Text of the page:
MARMARIS (103km)

Marmaris is one of the most popular holiday resorts in Turkey. If you are travelling with your own vehicle, when following the road through the pine forests stop and take a break when you see the sign that reads,"İşte Marmaris" (Viola Marmaris). You will see the town from above. Although there has been a high level of construction in the town over the past 15 years, it still looks beautiful from this vantage point. Marmaris, with its population increasing to 100,000 in the summer months, is now a huge holiday resort city. The bed capacity of the hotels has surpassed 60,000 and it is possible to find hotels that will suit all types of budget. There are hundreds of restaurants, cafes and entertainment places newly opened up. Marmaris is one of the rare towns in Turkey where you can swim right in the city centre, despite the increased construction, as environmental and water treatment facilities have been installed. For those who seek cleaner seas and quieter spots there are boats trips that go to other coves or you can get there by land. If you are interested in water sports and nature activities the hotels and travel agencies here provide you with many alternatives. The most important historic building in the town centre is the castle. The first castle built on this site was constructed up by the Ionians, with the present castle you see being built by the Ottomans in 1522. It was badly damaged by the shelling of a French battleship in 1914. The castle was opened to public in the Republican era and 18 houses and a fountain was constructed during this period. Inside the castle, which was restored in 1980-90, there is now a museum. The entrance of the castle opens right onto a garden. You can get to the top of the walls by staircases going up from either side of the courtyard. You should have a look at the view from the walls. Two of the indoors areas now house an archaeological display. In both the garden and these rooms there are pieces excavated from throughout this region: amphorae, earthenware pieces, glassware, coins and decorative pieces from digs conducted at Knidos, Burgaz and Hisaronu. One of the galleries is set out as an ethnography section of a Turkish house and the other as the place of the castle commander. Another Ottoman building in the town is the Hafza Sultan Kervansaray (caravanserai or travellers inn). In the inscription written on the building it is stated that the caravanserai was founded in 1545. The caravanserai, which is covered with arches on the top, is right at the entrance of the narrow street that leads to the castle. The seven small domed rooms of the caravanserai today serve as souvenir and gifts shops. The Historic Bazaar in the centre of the town is still functioning as a marketplace today. The only changes are in the people who shop there and the goods available, everything has became tourism oriented. In the vicinity of Marmaris there are other structures that date from the Ottoman era. These include the Ibrahim Aga Camii (Mosque) in the Kemeralti district, built in 1789, while the bridge of the Tashan (Stone Han) and the Kemerli Kopru (Arched Bridge), 10 kilometres down the Mugla road, were built in 1552. Sultan Suleyman the Magnificent was said to have visited the tomb of Sariana, famed for her prophecies, which is also in the Kemeralti district before he started his campaign against the island of Rhodes. As the legend goes, all of the soldiers in the Ottoman army had the milk of the cow of Sariana for breakfast in the preparation for this campaign.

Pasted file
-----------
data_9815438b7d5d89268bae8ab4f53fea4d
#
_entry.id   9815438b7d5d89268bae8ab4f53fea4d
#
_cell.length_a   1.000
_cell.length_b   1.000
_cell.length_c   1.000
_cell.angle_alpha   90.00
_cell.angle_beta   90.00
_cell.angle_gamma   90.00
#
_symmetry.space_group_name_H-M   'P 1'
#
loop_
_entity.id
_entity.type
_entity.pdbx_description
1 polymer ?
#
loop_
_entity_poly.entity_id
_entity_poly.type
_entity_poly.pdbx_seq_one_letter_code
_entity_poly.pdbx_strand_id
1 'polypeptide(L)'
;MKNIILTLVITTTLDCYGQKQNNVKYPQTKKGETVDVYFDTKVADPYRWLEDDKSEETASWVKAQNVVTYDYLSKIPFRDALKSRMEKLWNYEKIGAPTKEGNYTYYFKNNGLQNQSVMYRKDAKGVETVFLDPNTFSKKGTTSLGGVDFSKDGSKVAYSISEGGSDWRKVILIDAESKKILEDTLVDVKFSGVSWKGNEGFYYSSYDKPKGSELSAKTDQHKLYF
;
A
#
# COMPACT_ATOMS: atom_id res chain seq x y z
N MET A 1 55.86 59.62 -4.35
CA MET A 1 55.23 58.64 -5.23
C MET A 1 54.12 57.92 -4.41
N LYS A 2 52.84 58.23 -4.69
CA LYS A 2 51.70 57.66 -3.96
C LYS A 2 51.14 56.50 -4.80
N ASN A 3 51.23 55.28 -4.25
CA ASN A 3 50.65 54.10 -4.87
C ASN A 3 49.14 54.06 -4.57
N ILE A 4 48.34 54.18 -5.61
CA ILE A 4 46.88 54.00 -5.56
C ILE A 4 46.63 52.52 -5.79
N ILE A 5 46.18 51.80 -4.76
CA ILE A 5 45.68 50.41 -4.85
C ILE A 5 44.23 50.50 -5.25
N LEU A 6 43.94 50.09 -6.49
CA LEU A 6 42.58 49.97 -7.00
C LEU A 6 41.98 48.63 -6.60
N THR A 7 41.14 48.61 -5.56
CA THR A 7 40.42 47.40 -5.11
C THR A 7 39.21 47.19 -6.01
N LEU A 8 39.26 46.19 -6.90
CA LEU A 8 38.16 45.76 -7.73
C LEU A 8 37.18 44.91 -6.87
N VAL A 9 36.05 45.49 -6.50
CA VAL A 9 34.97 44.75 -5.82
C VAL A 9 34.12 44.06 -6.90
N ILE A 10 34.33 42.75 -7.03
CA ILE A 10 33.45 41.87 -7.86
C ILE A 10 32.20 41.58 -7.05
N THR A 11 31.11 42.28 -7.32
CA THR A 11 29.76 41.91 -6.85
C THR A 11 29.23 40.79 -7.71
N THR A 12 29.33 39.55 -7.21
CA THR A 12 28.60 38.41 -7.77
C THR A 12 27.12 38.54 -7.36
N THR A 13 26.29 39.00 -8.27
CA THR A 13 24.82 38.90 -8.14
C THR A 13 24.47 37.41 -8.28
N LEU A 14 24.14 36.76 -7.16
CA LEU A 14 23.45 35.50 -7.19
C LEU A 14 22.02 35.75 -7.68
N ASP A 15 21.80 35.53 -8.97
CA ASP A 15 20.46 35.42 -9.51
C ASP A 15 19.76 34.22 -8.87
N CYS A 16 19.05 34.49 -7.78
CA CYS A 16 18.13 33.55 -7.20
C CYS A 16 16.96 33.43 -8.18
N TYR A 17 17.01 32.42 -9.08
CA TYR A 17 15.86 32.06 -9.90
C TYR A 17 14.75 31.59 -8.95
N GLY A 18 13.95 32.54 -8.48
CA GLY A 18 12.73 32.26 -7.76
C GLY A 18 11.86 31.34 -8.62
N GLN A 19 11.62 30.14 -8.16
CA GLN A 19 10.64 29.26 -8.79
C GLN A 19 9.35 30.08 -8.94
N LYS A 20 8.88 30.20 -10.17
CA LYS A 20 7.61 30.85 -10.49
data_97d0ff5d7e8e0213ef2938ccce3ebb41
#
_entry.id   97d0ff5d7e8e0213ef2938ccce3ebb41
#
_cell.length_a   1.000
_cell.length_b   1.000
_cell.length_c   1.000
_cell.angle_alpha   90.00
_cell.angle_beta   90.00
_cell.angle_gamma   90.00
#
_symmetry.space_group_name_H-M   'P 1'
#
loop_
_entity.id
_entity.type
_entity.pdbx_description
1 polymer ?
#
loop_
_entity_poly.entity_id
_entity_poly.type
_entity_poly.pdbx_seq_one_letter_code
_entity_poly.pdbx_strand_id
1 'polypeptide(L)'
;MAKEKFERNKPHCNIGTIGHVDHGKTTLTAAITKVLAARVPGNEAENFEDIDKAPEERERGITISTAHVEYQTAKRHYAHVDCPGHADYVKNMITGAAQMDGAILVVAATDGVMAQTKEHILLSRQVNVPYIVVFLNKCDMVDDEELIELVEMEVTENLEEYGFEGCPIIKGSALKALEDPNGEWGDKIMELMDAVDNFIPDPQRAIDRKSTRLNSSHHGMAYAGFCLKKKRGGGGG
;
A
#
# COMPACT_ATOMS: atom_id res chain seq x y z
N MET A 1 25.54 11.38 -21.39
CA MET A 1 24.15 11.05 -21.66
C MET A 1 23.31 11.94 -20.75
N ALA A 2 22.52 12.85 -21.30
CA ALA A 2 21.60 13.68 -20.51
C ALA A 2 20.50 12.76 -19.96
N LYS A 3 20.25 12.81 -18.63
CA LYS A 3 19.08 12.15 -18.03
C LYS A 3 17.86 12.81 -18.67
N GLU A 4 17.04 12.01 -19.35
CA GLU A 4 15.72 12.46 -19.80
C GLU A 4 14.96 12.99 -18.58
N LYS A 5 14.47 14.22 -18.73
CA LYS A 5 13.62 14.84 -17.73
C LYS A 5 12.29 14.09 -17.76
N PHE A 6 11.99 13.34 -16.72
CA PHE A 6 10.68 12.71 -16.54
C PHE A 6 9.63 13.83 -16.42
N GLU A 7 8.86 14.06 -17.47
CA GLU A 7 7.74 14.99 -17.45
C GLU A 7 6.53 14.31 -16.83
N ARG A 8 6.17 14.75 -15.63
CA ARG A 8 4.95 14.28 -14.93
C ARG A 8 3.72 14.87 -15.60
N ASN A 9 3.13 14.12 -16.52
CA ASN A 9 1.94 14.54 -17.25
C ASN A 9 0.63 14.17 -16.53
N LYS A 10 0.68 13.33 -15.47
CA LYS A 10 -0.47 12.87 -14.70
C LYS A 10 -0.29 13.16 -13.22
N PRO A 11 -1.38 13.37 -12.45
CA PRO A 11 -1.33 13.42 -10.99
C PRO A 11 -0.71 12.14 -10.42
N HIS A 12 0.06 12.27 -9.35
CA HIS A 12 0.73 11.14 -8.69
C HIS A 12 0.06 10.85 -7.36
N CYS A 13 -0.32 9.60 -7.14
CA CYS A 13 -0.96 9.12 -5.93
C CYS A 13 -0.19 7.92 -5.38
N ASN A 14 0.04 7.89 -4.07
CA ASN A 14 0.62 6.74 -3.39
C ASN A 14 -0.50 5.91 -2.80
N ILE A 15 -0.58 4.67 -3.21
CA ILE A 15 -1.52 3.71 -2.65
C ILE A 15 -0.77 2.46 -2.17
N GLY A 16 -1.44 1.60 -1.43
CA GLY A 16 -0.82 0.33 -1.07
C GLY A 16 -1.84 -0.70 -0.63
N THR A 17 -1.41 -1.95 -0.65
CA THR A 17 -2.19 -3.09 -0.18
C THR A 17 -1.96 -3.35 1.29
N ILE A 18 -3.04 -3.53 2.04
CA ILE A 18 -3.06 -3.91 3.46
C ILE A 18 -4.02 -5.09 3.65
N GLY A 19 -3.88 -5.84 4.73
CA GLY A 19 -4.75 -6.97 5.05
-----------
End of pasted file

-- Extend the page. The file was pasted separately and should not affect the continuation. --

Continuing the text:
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Bed & bathroom

  • 1 Double Bed, 6 Single Beds
  • 1 Family bathroom, 2 Shower rooms


  • Wi-Fi available
  • Air conditioning
  • Private outdoor pool (unheated)
  • Jacuzzi or hot tub
  • Shared garden
  • Private garden
  • BBQ
  • Balcony or terrace
  • Sea view
  • Internet access
  • Linen provided
  • Towels provided

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  • Parking
  • Not suitable for wheelchair users


This rental can only be paid for online through Holiday Lettings using your credit/debit card or PayPal (never by bank or wire transfer).
No smoking at this property
Cancellation policy
View Policy

About the owner

Eymen U
Response rate:
Calendar updated::
30 Jul 2015
Based in:
Overall rating:

Languages spoken: English, French

This Villa has 3 bedrooms, 3 bathrooms and sleeps 8. It’s been listed on Holiday Lettings since 14 Aug 2014. Located in Mugla Province, it has 1 review with an overall rating of 4. The average weekly rate is £819.

The Owner has a response rate of 10% and the property’s calendar was last updated on 30 Jul 2015.